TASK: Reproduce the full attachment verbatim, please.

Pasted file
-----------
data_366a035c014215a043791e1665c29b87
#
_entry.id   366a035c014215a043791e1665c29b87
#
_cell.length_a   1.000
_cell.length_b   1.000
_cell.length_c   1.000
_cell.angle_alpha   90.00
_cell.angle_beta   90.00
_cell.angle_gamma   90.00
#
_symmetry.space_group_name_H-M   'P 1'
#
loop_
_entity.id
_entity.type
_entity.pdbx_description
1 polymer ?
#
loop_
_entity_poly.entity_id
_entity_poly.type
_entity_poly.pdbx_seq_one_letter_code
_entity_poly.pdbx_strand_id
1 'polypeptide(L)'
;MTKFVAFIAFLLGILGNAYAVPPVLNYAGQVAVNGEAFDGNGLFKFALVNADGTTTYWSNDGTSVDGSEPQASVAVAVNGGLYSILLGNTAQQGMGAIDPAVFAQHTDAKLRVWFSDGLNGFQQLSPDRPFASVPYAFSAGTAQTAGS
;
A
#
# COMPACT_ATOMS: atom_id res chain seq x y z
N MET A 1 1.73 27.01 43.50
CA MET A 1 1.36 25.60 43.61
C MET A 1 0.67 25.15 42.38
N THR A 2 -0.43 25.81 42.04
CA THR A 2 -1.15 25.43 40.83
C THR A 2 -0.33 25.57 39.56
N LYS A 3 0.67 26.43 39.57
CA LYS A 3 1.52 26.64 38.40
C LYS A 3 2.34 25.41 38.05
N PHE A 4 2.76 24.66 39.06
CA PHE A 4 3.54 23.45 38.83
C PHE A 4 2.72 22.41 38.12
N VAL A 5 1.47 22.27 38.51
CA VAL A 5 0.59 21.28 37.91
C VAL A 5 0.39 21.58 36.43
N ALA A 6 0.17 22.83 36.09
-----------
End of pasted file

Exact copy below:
data_366a035c014215a043791e1665c29b87
#
_entry.id   366a035c014215a043791e1665c29b87
#
_cell.length_a   1.000
_cell.length_b   1.000
_cell.length_c   1.000
_cell.angle_alpha   90.00
_cell.angle_beta   90.00
_cell.angle_gamma   90.00
#
_symmetry.space_group_name_H-M   'P 1'
#
loop_
_entity.id
_entity.type
_entity.pdbx_description
1 polymer ?
#
loop_
_entity_poly.entity_id
_entity_poly.type
_entity_poly.pdbx_seq_one_letter_code
_entity_poly.pdbx_strand_id
1 'polypeptide(L)'
;MTKFVAFIAFLLGILGNAYAVPPVLNYAGQVAVNGEAFDGNGLFKFALVNADGTTTYWSNDGTSVDGSEPQASVAVAVNGGLYSILLGNTAQQGMGAIDPAVFAQHTDAKLRVWFSDGLNGFQQLSPDRPFASVPYAFSAGTAQTAGS
;
A
#
# COMPACT_ATOMS: atom_id res chain seq x y z
N MET A 1 1.73 27.01 43.50
CA MET A 1 1.36 25.60 43.61
C MET A 1 0.67 25.15 42.38
N THR A 2 -0.43 25.81 42.04
CA THR A 2 -1.15 25.43 40.83
C THR A 2 -0.33 25.57 39.56
N LYS A 3 0.67 26.43 39.57
CA LYS A 3 1.52 26.64 38.40
C LYS A 3 2.34 25.41 38.05
N PHE A 4 2.76 24.66 39.06
CA PHE A 4 3.54 23.45 38.83
C PHE A 4 2.72 22.41 38.12
N VAL A 5 1.47 22.27 38.51
CA VAL A 5 0.59 21.28 37.91
C VAL A 5 0.39 21.58 36.43
N ALA A 6 0.17 22.83 36.09